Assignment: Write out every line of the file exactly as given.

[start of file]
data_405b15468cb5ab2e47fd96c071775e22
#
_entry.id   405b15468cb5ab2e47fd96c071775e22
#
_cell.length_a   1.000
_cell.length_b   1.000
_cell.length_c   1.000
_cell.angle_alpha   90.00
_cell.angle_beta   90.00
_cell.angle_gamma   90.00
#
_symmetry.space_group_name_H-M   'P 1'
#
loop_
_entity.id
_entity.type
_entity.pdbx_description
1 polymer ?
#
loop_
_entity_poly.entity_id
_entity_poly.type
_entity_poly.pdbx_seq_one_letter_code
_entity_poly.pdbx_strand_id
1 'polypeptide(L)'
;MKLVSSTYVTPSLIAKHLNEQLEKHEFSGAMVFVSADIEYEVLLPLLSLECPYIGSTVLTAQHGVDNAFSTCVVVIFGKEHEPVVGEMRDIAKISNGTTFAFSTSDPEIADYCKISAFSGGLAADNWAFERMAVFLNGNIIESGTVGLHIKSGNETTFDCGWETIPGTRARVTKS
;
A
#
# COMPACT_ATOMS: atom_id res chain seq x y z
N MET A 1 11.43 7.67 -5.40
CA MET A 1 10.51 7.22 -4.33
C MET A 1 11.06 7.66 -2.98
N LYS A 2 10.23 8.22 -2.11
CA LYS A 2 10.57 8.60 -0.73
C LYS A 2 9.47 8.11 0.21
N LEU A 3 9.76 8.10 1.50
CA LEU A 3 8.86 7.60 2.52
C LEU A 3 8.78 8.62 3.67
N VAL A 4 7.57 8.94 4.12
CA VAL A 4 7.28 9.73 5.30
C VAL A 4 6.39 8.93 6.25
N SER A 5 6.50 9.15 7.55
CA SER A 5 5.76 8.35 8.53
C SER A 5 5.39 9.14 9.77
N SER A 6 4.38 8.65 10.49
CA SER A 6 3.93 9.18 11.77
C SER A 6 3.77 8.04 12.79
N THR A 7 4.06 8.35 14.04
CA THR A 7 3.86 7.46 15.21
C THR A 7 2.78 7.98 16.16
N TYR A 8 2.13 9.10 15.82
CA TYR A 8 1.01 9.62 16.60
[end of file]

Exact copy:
data_405b15468cb5ab2e47fd96c071775e22
#
_entry.id   405b15468cb5ab2e47fd96c071775e22
#
_cell.length_a   1.000
_cell.length_b   1.000
_cell.length_c   1.000
_cell.angle_alpha   90.00
_cell.angle_beta   90.00
_cell.angle_gamma   90.00
#
_symmetry.space_group_name_H-M   'P 1'
#
loop_
_entity.id
_entity.type
_entity.pdbx_description
1 polymer ?
#
loop_
_entity_poly.entity_id
_entity_poly.type
_entity_poly.pdbx_seq_one_letter_code
_entity_poly.pdbx_strand_id
1 'polypeptide(L)'
;MKLVSSTYVTPSLIAKHLNEQLEKHEFSGAMVFVSADIEYEVLLPLLSLECPYIGSTVLTAQHGVDNAFSTCVVVIFGKEHEPVVGEMRDIAKISNGTTFAFSTSDPEIADYCKISAFSGGLAADNWAFERMAVFLNGNIIESGTVGLHIKSGNETTFDCGWETIPGTRARVTKS
;
A
#
# COMPACT_ATOMS: atom_id res chain seq x y z
N MET A 1 11.43 7.67 -5.40
CA MET A 1 10.51 7.22 -4.33
C MET A 1 11.06 7.66 -2.98
N LYS A 2 10.23 8.22 -2.11
CA LYS A 2 10.57 8.60 -0.73
C LYS A 2 9.47 8.11 0.21
N LEU A 3 9.76 8.10 1.50
CA LEU A 3 8.86 7.60 2.52
C LEU A 3 8.78 8.62 3.67
N VAL A 4 7.57 8.94 4.12
CA VAL A 4 7.28 9.73 5.30
C VAL A 4 6.39 8.93 6.25
N SER A 5 6.50 9.15 7.55
CA SER A 5 5.76 8.35 8.53
C SER A 5 5.39 9.14 9.77
N SER A 6 4.38 8.65 10.49
CA SER A 6 3.93 9.18 11.77
C SER A 6 3.77 8.04 12.79
N THR A 7 4.06 8.35 14.04
CA THR A 7 3.86 7.46 15.21
C THR A 7 2.78 7.98 16.16
N TYR A 8 2.13 9.10 15.82
CA TYR A 8 1.01 9.62 16.60